When we deploy new IDS sensors in various locations, we need to verify that the sensor's sniffing interface has sufficient visibility into the protected nets. In order to do this, we (security group) rely on network admins to setup SPAN, RSPAN, VACLs, etc.
In v4.1, we are not able to run tcpdump on the sensing interface. I understand that Cisco has disabled tcpdump on the sensing intf due to performance reasons. However, tcpdump is very necessary to make sure that SPAN/RSPAN/etc as the case maybe is setup correctly. Sometimes, we do see traffic (show int sensing) but we are not sure if we are looking at bi-directional traffic.
I'd like to know if there is a workaround to get tcpdump working on the sensing interface temporarily. Do we stop sensorapp for that and run tcpdump?
Please let me know, Thanks.
You could always disable the sensor (log into service accountand su - root then enter: /etc/init.d/cids stop)
Next, bring up the interface you want to run tcpdump on (ifconfig
Now run the tcpdump command (tcpdump -i
When you are done, it is safest to just reboot to get everything back in sync.
I also heard that Cisco is planning to restore the tcpdump feature while the sensing app is still active. I heard possible version 5 release for this. Have you heard about this.
I can confirm that engineering does know about the feature request nad has been discussed.
We can't comment on public forums (like the NetPro Forum) about what will or will not be in the next version of the product until that version has been officially announced.
So for information about 5.0 you would need to contact your Cisco Representative and sign Non-Disclosure agreements.
Jim's suggestion is the recommended way to get tcpdump running. A caveate is that you must put the sensing interface in its "down" configuration before you can reenable the sensor (/etc/init.d/cids start), or the sensor application will not bind to the port and will recieve no traffic. As Jim said above, a reboot is a safe way to get back to where you need to be (the Microsoft approach). Also note, tcpdump will not work on the 4250-XL accelerator card, as it is not a proper NIC. We provide falcondump, which has a subset of tcpdump functionality, but enough to do what you need to.
Here are two additional notes to what has already been mentioned:
1. tcpdump cannot be run on the IDSM2 sensing ports as well as the 4250-XL sensing ports. If your sensor is either of these types, you can use the already mentioned falcondump utility or you can use the sensor's iplog feature. Follow these steps to use the iplog feature to log traffic related to a particular ip address, e.g. the address of your attacker or target whose traffic you're studying:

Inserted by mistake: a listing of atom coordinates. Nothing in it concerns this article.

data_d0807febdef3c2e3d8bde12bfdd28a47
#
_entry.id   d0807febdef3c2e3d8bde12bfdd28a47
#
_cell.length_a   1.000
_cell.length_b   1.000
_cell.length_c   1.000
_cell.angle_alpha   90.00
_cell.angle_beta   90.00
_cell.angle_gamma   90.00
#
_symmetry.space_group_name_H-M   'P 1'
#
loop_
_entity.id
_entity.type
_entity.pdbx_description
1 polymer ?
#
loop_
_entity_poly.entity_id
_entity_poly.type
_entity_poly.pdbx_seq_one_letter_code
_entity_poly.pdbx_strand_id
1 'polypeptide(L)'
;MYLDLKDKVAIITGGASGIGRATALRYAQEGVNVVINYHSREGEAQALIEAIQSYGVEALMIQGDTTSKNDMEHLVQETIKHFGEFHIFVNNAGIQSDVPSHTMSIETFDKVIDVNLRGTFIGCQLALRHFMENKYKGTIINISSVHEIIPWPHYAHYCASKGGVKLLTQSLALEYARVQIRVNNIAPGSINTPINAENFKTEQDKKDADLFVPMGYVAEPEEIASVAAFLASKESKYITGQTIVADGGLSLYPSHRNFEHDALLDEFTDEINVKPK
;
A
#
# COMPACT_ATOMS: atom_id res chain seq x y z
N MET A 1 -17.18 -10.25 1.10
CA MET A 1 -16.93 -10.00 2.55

login to the CLI as user "cisco"
type "iplog 0
type "iplog-status" to find the iplog id
type "copy iplog
now you can look at the iplog file with something like Ethereal. (http://www.ethereal.com/)
2. An alternative means of disabling sensing on a port so that you can run tcpdump on that port is to remove it from the interface group. To do this via the CLI, follow these steps:
login to the CLI as user "cisco"
type "configure terminal"
type "interface group 0"
type "no sensing-interface
exit out of the CLI and login via the service acct
su to root
now run tcpdump on that interface
I recall changing the password for 'cisco' and creating a maintenance account (to a shell). But haven't found anywhere what the default root account is, nor any instructions to change it if it differs from the default 'cisco' one.
Login as cisco on your sensor and type "show users all".
If you see a username configured with the privelege level "service" then this is the account name that can access a Linux Bash Shell.
If you don't then simply create a new account with the privilege level "service".
NOTE: only one "service" account can be configured
If you remember the password for this username then great just login with that username and password.
If you don't remember the password don't panic, as user cisco just go to "configure terminal", and type "password
Once you login as the service account on the box and have a Linux Bash Shell then you can use the "su -" command to switch to user "root". The password for root is automatically sync'd to the password for the "service" account. So just use the same password again to become root.
Any time the user cisco changes the "service" account's password through the IDS CLI command "password
NOTE: Changing the passwords directly in the "service" account or root account with the standard Linux "passwd" command instead of the "password
Can you please tell us more about using "falcondump" on the IDSM2 and the 4250-XL? Any examples?
I suppose we would first stop CIDS "/etc/init.d/cids stop" before using falcondump?